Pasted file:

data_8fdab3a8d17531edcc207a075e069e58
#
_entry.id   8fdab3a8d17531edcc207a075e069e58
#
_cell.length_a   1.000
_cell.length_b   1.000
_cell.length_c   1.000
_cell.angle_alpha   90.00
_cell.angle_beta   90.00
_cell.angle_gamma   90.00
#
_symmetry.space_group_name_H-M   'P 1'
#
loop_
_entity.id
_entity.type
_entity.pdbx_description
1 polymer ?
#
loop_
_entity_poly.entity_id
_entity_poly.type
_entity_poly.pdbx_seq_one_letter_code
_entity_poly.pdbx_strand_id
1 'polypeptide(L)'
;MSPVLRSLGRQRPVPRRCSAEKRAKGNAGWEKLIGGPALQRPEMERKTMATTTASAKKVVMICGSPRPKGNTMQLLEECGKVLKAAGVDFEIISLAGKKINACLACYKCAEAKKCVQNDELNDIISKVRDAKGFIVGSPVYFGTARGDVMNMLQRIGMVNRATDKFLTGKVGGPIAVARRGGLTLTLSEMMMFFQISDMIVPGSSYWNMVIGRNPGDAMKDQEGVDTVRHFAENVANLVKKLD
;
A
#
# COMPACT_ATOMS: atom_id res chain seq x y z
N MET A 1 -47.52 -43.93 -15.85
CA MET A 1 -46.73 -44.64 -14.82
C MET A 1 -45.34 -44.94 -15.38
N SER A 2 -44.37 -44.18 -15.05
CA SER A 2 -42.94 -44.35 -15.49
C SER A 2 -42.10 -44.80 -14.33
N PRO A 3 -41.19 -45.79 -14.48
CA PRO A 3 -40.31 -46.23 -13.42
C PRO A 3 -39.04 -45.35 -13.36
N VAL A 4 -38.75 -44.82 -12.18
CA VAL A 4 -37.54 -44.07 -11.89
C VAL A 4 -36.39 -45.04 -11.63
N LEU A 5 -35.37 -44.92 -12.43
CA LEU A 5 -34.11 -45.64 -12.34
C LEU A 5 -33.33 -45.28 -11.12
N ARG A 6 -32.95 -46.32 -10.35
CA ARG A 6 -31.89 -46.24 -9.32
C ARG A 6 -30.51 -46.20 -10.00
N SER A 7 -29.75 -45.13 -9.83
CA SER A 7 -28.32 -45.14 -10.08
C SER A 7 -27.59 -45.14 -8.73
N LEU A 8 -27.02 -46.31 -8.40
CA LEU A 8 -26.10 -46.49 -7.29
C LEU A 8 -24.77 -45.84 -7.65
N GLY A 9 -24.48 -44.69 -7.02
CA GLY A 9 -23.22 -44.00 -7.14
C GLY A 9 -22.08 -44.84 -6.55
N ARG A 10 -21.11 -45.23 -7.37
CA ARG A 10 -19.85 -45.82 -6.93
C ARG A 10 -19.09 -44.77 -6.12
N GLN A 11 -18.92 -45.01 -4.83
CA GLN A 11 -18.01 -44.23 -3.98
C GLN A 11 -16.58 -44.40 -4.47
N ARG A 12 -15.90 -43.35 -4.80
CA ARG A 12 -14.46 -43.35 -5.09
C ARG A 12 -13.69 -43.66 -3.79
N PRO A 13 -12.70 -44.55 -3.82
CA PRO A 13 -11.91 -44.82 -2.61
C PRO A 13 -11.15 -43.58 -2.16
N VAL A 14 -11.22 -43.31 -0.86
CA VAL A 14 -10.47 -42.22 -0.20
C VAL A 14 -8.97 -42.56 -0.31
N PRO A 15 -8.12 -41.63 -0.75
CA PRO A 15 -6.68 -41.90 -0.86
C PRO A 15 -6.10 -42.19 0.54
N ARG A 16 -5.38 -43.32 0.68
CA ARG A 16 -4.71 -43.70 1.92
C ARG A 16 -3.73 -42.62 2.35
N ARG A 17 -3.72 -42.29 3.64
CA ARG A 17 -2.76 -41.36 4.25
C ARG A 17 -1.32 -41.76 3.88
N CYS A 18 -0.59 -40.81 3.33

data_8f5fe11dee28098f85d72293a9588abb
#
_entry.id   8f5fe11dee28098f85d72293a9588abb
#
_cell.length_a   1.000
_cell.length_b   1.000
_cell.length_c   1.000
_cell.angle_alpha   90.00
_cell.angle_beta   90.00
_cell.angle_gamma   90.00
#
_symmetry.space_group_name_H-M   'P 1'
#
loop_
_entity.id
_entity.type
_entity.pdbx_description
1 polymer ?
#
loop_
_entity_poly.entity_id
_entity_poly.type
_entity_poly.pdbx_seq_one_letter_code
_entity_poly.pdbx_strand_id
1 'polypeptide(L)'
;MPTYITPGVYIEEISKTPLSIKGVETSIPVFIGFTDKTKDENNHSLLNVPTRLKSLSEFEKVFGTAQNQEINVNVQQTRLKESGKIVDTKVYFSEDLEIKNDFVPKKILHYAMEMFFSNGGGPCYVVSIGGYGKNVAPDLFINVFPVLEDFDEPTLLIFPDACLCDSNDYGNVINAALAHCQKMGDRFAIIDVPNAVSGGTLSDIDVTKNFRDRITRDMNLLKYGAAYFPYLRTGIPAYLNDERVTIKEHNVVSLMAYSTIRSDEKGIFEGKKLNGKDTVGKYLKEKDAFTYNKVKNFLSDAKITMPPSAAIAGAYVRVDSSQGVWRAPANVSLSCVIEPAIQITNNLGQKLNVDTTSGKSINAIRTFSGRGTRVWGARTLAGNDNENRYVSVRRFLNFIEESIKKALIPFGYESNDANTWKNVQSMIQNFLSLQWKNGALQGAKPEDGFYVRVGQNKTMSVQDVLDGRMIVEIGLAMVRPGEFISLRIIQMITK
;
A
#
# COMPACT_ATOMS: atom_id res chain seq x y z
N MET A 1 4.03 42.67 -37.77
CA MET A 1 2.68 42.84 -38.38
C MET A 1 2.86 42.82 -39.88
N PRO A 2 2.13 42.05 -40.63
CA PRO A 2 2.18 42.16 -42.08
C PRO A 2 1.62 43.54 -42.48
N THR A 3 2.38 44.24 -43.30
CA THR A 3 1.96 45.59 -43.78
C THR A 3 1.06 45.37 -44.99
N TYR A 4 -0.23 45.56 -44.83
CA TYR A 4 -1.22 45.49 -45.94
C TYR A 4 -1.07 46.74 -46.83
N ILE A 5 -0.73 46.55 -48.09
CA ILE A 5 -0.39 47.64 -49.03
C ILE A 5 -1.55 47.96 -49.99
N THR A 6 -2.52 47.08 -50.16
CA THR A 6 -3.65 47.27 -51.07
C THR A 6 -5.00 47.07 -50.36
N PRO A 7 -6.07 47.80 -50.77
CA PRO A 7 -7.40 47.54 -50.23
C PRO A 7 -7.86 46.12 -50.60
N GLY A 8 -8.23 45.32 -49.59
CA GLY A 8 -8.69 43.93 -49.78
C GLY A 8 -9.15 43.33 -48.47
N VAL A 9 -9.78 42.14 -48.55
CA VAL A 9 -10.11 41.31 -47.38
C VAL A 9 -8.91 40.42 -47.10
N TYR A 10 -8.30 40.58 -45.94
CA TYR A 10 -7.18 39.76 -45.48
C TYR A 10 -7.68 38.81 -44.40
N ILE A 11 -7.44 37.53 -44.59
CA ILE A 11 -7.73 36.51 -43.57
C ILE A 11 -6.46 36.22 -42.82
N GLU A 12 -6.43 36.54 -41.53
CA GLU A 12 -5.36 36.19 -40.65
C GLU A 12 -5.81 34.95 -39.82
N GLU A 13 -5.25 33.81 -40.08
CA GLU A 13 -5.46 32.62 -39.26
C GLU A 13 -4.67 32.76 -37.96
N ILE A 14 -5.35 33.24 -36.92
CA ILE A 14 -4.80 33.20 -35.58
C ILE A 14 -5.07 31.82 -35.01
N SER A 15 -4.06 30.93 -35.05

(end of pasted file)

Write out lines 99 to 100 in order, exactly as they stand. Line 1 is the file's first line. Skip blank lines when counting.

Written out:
_entity.pdbx_description
1 polymer ?